Schizoaffective disorder is a complex mental health disorder that intertwines symptoms of schizophrenia and mood disorders. The schizophrenia component is characterized by symptoms such as hallucinations, where a person might see, hear, or smell things that are not present, and delusions, which are false beliefs strongly held in spite of clear or logical evidence. Symptoms can also include disorganized thinking, reduced social engagement, and emotional expression, as well as periods of diminished motivation and functioning.
The mood disorder component of schizoaffective disorder is marked by periods of major mood episodes, which can include mania (a state of elevated or irritable mood, energy, and activity) or depression (a state of persistent low mood, low self-esteem, and loss of interest or pleasure in activities once enjoyed).
As a result of having components of both schizophrenia and mood disorders, people with schizoaffective disorder often experience fluctuations in their mood and perception of reality, leading to significant distress and impairment in various areas of functioning such as work, school, or relationships.
The specific cause of schizoaffective disorder is still not known, but it’s believed to be influenced by a combination of factors including genetics, brain chemistry and structure, and environmental factors. Stressful events such as a death in the family, loss of a job, or traumatic experiences might also contribute to triggering symptoms.
Ther are two types of schizoaffective disorder – bipolar type and depressive type:
Bipolar Type: In the bipolar type of schizoaffective disorder, individuals experience episodes of mania. During a manic episode, you may feel unusually euphoric or energized, speak rapidly, have racing thoughts, become easily distracted, require less sleep, or engage in risky behaviors that are out of character. These manic episodes can be interspersed with periods of depression or can occur without them. During depressive episodes, you may experience feelings of sadness, hopelessness, or loss of interest in activities that you once enjoyed. You may also notice changes in sleep and appetite, fatigue, feelings of worthlessness, or even thoughts of suicide. The bipolar type of schizoaffective disorder involves this cyclical movement between elevated and depressed moods, along with symptoms of schizophrenia.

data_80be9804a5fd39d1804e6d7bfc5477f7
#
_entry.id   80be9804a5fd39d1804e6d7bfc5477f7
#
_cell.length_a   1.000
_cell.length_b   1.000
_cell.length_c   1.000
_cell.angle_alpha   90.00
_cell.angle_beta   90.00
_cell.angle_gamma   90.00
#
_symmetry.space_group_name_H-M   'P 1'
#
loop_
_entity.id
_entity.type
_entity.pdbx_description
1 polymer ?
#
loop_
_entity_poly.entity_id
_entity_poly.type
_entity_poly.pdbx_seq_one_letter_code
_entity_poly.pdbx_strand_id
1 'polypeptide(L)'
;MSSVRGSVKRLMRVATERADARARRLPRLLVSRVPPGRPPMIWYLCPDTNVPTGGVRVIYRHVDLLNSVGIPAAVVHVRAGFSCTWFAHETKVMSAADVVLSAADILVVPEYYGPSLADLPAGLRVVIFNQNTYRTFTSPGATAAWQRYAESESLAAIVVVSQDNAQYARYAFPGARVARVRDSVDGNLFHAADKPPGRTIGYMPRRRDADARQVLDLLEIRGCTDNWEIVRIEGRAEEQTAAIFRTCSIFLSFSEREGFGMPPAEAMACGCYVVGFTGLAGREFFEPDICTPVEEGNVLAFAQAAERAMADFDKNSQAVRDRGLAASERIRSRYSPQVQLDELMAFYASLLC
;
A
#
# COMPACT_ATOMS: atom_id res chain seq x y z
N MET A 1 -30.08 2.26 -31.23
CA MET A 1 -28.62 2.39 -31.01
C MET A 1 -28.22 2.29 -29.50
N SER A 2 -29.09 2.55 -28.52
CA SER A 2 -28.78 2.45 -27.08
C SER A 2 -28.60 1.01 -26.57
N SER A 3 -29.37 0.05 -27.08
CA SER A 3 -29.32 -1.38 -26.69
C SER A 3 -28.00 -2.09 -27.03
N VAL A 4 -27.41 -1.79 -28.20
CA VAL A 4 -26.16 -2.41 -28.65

Depressive Type: The depressive type of schizoaffective disorder is distinguished by the presence of major depressive episodes, but not manic episodes. As in the bipolar type, you would still experience symptoms common to schizophrenia. However, the mood disorder component exclusively involves depression. Major depressive episodes involve symptoms such as a persistent feeling of sadness, emptiness, or hopelessness, loss of interest or pleasure in most or all normal activities, significant weight loss or gain, or changes in appetite, among others.
It’s important to understand that experiencing symptoms of schizophrenia along with mood episodes can be challenging and may create confusion about what you’re experiencing. If you suspect you may have schizoaffective disorder, it’s crucial to seek help from a mental health professional. They can provide a comprehensive evaluation and guide you towards appropriate treatment options. Remember, these descriptions are intended to provide a general overview, and mental health diagnoses rely on a range of criteria that must be assessed by a professional. It’s important not to self-diagnose, but instead to use this information as a starting point for a conversation with a healthcare provider.
Schizoaffective disorder comprises symptoms of schizophrenia and a mood disorder, either bipolar or depression. The specific combination of symptoms can vary greatly from person to person, depending on the type of schizoaffective disorder (bipolar type or depressive type) and the individual’s unique experience. Here are some of the common symptoms in detail:
Hallucinations: These are sensory experiences that occur without an outside stimulus. They can affect any of the five senses. For example, a person might hear voices (auditory hallucinations) or see things that aren’t there (visual hallucinations).